Martin Vander Weyer

Should I pop a cheque in the post or brave the dangers of online banking?

Also in Any Other Business: a triumph for Sirius Minerals, and another potential populist election shock

Should I pop a cheque in the post or brave the dangers of online banking?
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There’s an electronic device on my desk that looks — through its bubble- wrap — like a cheap miniature calculator. It’s still in the packaging a month after it arrived because I’m irritated by the idea that I have to master a new gadget specifically designed to complicate a familiar action. The thing is a debit-card reader, and I gather I must activate it whenever I want to send money from my bank account via the internet to a new payee. At first that was done simply by typing the payee’s details into boxes on my laptop screen; then it involved waiting for a security code to pop up on my phone, sometimes requiring a walk round the garden waving the phone to find a signal; now I must have my card and reader to hand each time, and it will probably be quicker to write a cheque and walk down to the postbox.

But then again, I’m lucky I’m not with Tesco Bank, 9,000 of whose 136,000 current account holders have just suffered a collective £17 million theft by online hackers. The customers, whether or not cheesed off like me by changing security procedures, were in no sense to blame: the money was simply drained from their accounts, and much of it seems to have been sent to Brazil, which is these days the hottest of many emerging markets for banking fraud.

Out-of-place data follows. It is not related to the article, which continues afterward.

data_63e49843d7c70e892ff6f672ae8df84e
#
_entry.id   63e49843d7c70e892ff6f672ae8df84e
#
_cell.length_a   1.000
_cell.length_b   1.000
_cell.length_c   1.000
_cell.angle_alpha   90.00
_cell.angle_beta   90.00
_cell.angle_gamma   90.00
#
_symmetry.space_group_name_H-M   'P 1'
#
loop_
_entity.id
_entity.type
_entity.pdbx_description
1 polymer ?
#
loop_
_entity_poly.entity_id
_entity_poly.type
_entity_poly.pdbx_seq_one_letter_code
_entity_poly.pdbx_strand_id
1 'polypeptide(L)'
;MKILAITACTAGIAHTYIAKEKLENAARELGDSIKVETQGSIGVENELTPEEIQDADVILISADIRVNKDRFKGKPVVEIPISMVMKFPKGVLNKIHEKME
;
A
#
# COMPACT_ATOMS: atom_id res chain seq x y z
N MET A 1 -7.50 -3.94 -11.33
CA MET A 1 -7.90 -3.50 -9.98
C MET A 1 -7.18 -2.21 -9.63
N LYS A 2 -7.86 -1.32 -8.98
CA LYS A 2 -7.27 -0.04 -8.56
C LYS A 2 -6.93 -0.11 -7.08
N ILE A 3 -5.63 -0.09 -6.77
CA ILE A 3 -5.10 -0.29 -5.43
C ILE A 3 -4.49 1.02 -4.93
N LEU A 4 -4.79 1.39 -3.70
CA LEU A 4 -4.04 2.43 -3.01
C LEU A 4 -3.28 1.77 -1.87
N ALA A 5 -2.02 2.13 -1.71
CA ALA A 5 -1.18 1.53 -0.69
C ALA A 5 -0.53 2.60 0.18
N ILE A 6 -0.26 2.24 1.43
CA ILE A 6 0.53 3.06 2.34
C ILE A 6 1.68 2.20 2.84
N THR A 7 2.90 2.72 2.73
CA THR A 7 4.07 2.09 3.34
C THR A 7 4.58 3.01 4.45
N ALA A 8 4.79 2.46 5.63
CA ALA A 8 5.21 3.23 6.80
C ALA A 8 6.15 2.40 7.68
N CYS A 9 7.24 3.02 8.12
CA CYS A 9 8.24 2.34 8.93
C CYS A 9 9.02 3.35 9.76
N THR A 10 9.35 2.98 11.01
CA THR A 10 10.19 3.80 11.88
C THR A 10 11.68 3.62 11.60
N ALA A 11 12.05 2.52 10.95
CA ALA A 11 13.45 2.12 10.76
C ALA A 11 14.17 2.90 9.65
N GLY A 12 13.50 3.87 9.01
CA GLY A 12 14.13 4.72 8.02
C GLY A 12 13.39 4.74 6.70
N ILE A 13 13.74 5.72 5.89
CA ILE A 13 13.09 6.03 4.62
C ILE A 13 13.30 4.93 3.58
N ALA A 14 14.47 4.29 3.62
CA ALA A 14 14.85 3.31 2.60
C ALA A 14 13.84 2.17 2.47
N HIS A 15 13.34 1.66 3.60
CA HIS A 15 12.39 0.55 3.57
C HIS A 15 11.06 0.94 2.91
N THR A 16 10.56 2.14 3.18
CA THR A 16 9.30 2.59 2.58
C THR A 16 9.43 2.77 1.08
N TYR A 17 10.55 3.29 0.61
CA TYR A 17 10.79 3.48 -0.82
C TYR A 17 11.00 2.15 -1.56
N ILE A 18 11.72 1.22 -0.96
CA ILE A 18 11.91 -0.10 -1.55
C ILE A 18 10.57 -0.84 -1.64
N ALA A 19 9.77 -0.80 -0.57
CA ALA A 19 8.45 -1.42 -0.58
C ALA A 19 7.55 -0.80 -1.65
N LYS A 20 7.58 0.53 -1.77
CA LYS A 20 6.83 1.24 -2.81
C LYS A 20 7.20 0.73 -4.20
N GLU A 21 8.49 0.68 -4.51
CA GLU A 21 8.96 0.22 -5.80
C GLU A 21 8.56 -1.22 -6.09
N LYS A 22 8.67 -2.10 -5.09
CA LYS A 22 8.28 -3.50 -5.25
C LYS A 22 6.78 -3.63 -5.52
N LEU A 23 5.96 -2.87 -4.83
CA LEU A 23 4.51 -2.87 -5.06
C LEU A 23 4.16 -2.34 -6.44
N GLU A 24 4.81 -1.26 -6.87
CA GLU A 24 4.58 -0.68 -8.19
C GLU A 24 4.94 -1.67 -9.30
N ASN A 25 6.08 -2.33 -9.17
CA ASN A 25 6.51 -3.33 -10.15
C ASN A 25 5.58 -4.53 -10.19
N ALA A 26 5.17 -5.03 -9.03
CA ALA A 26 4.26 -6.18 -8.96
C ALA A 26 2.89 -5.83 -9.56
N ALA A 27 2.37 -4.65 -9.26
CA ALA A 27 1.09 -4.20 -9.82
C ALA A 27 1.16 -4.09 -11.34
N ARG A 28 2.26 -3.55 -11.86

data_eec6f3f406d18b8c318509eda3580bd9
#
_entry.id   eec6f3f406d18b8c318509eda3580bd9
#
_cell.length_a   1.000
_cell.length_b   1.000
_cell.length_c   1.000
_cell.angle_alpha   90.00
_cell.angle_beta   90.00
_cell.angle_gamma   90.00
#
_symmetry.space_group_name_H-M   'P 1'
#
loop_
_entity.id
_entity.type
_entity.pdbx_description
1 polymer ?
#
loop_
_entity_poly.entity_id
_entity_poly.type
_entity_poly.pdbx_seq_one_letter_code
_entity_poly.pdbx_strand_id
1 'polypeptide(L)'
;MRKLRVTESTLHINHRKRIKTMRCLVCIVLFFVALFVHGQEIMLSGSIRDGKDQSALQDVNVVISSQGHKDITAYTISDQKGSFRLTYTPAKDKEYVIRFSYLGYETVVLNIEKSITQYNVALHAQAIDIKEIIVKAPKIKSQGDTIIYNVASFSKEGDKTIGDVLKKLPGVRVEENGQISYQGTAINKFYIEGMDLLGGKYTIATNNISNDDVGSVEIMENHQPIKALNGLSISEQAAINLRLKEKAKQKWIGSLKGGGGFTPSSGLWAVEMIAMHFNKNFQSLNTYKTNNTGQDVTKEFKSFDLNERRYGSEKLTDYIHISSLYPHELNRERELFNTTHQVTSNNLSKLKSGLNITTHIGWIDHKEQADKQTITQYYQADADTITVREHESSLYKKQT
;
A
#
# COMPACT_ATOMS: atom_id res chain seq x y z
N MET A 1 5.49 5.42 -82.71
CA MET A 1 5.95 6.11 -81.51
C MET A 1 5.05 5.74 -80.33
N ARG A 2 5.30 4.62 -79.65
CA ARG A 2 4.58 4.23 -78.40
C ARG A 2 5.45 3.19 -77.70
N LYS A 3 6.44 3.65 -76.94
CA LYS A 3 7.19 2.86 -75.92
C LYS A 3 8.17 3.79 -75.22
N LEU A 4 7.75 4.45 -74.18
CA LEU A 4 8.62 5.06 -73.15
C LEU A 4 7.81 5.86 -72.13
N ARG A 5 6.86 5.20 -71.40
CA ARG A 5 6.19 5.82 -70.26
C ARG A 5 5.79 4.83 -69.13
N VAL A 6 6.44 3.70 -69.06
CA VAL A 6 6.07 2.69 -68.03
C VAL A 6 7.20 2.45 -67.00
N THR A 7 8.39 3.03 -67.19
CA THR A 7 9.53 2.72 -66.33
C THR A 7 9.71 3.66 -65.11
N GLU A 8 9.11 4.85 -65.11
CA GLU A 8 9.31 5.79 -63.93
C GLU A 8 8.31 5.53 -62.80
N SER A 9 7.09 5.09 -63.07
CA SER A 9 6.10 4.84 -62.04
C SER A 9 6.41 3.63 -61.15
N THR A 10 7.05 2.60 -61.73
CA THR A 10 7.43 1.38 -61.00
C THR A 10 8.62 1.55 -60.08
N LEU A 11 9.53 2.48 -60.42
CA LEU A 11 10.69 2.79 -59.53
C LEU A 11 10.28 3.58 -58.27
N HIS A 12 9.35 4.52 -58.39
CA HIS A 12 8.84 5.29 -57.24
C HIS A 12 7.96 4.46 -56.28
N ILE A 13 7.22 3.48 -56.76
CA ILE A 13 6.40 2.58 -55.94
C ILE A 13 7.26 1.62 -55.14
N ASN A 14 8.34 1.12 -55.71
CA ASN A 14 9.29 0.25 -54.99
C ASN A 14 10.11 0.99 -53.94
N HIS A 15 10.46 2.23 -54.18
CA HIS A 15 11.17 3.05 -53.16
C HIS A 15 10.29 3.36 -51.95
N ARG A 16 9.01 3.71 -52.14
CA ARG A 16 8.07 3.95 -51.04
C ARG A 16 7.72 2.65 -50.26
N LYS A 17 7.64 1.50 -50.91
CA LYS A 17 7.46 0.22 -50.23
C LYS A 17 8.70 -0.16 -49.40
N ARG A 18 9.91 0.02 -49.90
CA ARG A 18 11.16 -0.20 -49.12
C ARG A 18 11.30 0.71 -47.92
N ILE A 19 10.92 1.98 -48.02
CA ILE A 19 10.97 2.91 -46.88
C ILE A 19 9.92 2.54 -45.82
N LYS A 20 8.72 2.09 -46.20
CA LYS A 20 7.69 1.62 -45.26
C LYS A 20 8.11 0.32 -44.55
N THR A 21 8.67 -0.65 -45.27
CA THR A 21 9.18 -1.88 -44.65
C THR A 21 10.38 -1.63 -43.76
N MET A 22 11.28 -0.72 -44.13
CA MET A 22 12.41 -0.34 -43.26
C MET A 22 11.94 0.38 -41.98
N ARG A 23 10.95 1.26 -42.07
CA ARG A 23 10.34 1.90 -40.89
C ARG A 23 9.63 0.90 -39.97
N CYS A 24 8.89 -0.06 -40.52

Even so, some might cry caveat emptor: it serves you right if you’re foolish enough to park your cash with a supermarket that famously has black holes in its own profit--and-loss account, rather than a proper bank. But the bigger the bank, the more it may be prone to computer cock-ups too — as NatWest and RBS recently demonstrated when they had a spot of trouble with withdrawals — while major online retailers and mobile phone networks are subject to multiple daily attempts at mass theft of data.